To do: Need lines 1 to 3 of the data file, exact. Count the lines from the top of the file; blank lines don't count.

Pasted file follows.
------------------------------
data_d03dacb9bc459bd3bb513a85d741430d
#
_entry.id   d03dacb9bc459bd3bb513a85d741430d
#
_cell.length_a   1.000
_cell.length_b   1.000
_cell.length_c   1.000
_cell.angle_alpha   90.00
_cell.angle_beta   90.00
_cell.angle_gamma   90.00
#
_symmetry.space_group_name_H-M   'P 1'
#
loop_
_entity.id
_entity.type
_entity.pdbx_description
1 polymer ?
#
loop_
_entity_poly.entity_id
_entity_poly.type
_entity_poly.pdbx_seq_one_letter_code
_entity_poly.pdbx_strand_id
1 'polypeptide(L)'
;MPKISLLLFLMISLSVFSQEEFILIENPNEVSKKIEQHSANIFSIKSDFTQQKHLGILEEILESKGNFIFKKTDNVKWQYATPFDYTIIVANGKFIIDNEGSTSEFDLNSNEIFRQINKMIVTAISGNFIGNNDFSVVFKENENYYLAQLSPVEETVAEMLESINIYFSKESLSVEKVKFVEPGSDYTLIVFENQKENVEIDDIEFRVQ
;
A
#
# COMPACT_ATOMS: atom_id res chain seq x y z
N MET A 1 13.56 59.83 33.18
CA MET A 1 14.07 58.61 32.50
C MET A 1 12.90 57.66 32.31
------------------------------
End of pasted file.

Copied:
data_d03dacb9bc459bd3bb513a85d741430d
#
_entry.id   d03dacb9bc459bd3bb513a85d741430d